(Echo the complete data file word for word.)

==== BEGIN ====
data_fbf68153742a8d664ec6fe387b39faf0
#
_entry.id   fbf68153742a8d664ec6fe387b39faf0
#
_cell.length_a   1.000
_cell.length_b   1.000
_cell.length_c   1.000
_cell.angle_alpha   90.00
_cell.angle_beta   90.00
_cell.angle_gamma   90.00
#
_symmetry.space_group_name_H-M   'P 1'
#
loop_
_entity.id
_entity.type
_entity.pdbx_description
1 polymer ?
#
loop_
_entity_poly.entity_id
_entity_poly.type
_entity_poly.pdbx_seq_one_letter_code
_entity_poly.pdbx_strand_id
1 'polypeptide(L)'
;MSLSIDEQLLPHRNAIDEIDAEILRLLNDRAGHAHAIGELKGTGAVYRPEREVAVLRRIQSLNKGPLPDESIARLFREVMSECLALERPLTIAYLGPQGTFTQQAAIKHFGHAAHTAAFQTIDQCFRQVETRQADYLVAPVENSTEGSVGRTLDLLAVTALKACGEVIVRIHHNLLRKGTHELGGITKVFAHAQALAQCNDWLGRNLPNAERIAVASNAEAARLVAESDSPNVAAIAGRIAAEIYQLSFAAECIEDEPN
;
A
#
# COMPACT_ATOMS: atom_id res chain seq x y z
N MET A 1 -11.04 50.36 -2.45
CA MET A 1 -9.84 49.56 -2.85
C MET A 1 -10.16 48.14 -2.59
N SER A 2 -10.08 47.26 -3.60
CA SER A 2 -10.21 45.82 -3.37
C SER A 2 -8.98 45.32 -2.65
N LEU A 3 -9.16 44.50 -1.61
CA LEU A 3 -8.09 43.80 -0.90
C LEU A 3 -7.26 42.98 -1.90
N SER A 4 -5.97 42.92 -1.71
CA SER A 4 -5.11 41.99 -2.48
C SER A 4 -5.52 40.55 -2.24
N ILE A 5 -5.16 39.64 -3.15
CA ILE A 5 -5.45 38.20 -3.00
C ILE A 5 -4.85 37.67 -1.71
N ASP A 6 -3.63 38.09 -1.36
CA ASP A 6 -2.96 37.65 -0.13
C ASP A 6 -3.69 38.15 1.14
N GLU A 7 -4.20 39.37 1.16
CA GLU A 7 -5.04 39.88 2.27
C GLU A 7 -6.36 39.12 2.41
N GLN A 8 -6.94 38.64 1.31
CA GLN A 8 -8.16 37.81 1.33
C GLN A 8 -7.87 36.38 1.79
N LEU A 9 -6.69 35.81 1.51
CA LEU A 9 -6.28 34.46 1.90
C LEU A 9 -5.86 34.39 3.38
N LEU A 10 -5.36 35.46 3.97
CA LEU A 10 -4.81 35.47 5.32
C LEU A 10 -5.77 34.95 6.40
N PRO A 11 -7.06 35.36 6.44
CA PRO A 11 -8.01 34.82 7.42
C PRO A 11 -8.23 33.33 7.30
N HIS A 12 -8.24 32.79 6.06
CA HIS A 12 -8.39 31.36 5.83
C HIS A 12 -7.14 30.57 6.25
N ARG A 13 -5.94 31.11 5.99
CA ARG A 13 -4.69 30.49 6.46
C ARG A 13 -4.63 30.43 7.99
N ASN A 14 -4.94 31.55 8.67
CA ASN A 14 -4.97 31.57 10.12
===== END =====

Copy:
data_fbf68153742a8d664ec6fe387b39faf0
#
_entry.id   fbf68153742a8d664ec6fe387b39faf0
#
_cell.length_a   1.000
_cell.length_b   1.000
_cell.length_c   1.000
_cell.angle_alpha   90.00
_cell.angle_beta   90.00
_cell.angle_gamma   90.00
#
_symmetry.space_group_name_H-M   'P 1'
#
loop_
_entity.id
_entity.type
_entity.pdbx_description
1 polymer ?
#
loop_
_entity_poly.entity_id
_entity_poly.type
_entity_poly.pdbx_seq_one_letter_code
_entity_poly.pdbx_strand_id
1 'polypeptide(L)'
;MSLSIDEQLLPHRNAIDEIDAEILRLLNDRAGHAHAIGELKGTGAVYRPEREVAVLRRIQSLNKGPLPDESIARLFREVMSECLALERPLTIAYLGPQGTFTQQAAIKHFGHAAHTAAFQTIDQCFRQVETRQADYLVAPVENSTEGSVGRTLDLLAVTALKACGEVIVRIHHNLLRKGTHELGGITKVFAHAQALAQCNDWLGRNLPNAERIAVASNAEAARLVAESDSPNVAAIAGRIAAEIYQLSFAAECIEDEPN
;
A
#
# COMPACT_ATOMS: atom_id res chain seq x y z
N MET A 1 -11.04 50.36 -2.45
CA MET A 1 -9.84 49.56 -2.85
C MET A 1 -10.16 48.14 -2.59
N SER A 2 -10.08 47.26 -3.60
CA SER A 2 -10.21 45.82 -3.37
C SER A 2 -8.98 45.32 -2.65
N LEU A 3 -9.16 44.50 -1.61
CA LEU A 3 -8.09 43.80 -0.90
C LEU A 3 -7.26 42.98 -1.90
N SER A 4 -5.97 42.92 -1.71
CA SER A 4 -5.11 41.99 -2.48
C SER A 4 -5.52 40.55 -2.24
N ILE A 5 -5.16 39.64 -3.15
CA ILE A 5 -5.45 38.20 -3.00
C ILE A 5 -4.85 37.67 -1.71
N ASP A 6 -3.63 38.09 -1.36
CA ASP A 6 -2.96 37.65 -0.13
C ASP A 6 -3.69 38.15 1.14
N GLU A 7 -4.20 39.37 1.16
CA GLU A 7 -5.04 39.88 2.27
C GLU A 7 -6.36 39.12 2.41
N GLN A 8 -6.94 38.64 1.31
CA GLN A 8 -8.16 37.81 1.33
C GLN A 8 -7.87 36.38 1.79
N LEU A 9 -6.69 35.81 1.51
CA LEU A 9 -6.28 34.46 1.90
C LEU A 9 -5.86 34.39 3.38
N LEU A 10 -5.36 35.46 3.97
CA LEU A 10 -4.81 35.47 5.32
C LEU A 10 -5.77 34.95 6.40
N PRO A 11 -7.06 35.36 6.44
CA PRO A 11 -8.01 34.82 7.42
C PRO A 11 -8.23 33.33 7.30
N HIS A 12 -8.24 32.79 6.06
CA HIS A 12 -8.39 31.36 5.83
C HIS A 12 -7.14 30.57 6.25
N ARG A 13 -5.94 31.11 5.99
CA ARG A 13 -4.69 30.49 6.46
C ARG A 13 -4.63 30.43 7.99
N ASN A 14 -4.94 31.55 8.67
CA ASN A 14 -4.97 31.57 10.12